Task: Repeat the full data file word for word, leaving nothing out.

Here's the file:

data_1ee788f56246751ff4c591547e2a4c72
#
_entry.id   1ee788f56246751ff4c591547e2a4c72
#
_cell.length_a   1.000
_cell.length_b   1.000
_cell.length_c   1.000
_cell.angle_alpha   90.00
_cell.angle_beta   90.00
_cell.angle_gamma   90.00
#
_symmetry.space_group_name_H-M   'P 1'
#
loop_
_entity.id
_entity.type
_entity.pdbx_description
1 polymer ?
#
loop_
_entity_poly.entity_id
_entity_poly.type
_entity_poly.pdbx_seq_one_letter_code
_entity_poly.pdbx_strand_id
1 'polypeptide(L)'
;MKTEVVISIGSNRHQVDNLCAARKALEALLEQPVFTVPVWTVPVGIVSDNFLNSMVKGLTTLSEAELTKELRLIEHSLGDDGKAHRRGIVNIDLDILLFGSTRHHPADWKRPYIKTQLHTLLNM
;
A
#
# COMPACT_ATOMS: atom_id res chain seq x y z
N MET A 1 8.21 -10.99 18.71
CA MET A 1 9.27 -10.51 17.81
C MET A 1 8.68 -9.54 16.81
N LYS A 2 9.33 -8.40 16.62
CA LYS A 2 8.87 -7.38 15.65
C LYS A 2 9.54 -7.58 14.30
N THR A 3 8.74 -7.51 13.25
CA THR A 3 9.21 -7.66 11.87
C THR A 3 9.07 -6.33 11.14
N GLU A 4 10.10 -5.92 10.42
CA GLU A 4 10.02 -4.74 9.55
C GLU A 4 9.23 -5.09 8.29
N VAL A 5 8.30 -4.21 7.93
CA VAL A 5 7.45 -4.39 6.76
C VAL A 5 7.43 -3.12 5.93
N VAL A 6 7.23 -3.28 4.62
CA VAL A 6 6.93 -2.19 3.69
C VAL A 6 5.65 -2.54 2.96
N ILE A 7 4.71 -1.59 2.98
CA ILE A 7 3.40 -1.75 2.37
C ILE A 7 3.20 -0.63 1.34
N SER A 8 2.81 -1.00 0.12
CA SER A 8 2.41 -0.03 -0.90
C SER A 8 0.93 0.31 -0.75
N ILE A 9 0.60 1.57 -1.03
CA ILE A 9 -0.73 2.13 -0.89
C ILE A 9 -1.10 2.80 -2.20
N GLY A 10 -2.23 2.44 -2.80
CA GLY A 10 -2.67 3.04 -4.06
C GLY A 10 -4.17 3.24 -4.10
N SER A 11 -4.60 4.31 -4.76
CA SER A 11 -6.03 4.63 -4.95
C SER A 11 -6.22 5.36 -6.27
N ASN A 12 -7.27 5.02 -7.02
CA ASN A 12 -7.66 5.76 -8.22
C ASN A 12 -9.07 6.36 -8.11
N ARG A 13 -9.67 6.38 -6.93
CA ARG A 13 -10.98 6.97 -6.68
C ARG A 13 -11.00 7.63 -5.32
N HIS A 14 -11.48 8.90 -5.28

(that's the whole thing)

data_1ee788f56246751ff4c591547e2a4c72
#
_entry.id   1ee788f56246751ff4c591547e2a4c72
#
_cell.length_a   1.000
_cell.length_b   1.000
_cell.length_c   1.000
_cell.angle_alpha   90.00
_cell.angle_beta   90.00
_cell.angle_gamma   90.00
#
_symmetry.space_group_name_H-M   'P 1'
#
loop_
_entity.id
_entity.type
_entity.pdbx_description
1 polymer ?
#
loop_
_entity_poly.entity_id
_entity_poly.type
_entity_poly.pdbx_seq_one_letter_code
_entity_poly.pdbx_strand_id
1 'polypeptide(L)'
;MKTEVVISIGSNRHQVDNLCAARKALEALLEQPVFTVPVWTVPVGIVSDNFLNSMVKGLTTLSEAELTKELRLIEHSLGDDGKAHRRGIVNIDLDILLFGSTRHHPADWKRPYIKTQLHTLLNM
;
A
#
# COMPACT_ATOMS: atom_id res chain seq x y z
N MET A 1 8.21 -10.99 18.71
CA MET A 1 9.27 -10.51 17.81
C MET A 1 8.68 -9.54 16.81
N LYS A 2 9.33 -8.40 16.62
CA LYS A 2 8.87 -7.38 15.65
C LYS A 2 9.54 -7.58 14.30
N THR A 3 8.74 -7.51 13.25
CA THR A 3 9.21 -7.66 11.87
C THR A 3 9.07 -6.33 11.14
N GLU A 4 10.10 -5.92 10.42
CA GLU A 4 10.02 -4.74 9.55
C GLU A 4 9.23 -5.09 8.29
N VAL A 5 8.30 -4.21 7.93
CA VAL A 5 7.45 -4.39 6.76
C VAL A 5 7.43 -3.12 5.93
N VAL A 6 7.23 -3.28 4.62
CA VAL A 6 6.93 -2.19 3.69
C VAL A 6 5.65 -2.54 2.96
N ILE A 7 4.71 -1.59 2.98
CA ILE A 7 3.40 -1.75 2.37
C ILE A 7 3.20 -0.63 1.34
N SER A 8 2.81 -1.00 0.12
CA SER A 8 2.41 -0.03 -0.90
C SER A 8 0.93 0.31 -0.75
N ILE A 9 0.60 1.57 -1.03
CA ILE A 9 -0.73 2.13 -0.89
C ILE A 9 -1.10 2.80 -2.20
N GLY A 10 -2.23 2.44 -2.80
CA GLY A 10 -2.67 3.04 -4.06
C GLY A 10 -4.17 3.24 -4.10
N SER A 11 -4.60 4.31 -4.76
CA SER A 11 -6.03 4.63 -4.95
C SER A 11 -6.22 5.36 -6.27
N ASN A 12 -7.27 5.02 -7.02
CA ASN A 12 -7.66 5.76 -8.22
C ASN A 12 -9.07 6.36 -8.11
N ARG A 13 -9.67 6.38 -6.93
CA ARG A 13 -10.98 6.97 -6.68
C ARG A 13 -11.00 7.63 -5.32
N HIS A 14 -11.48 8.90 -5.28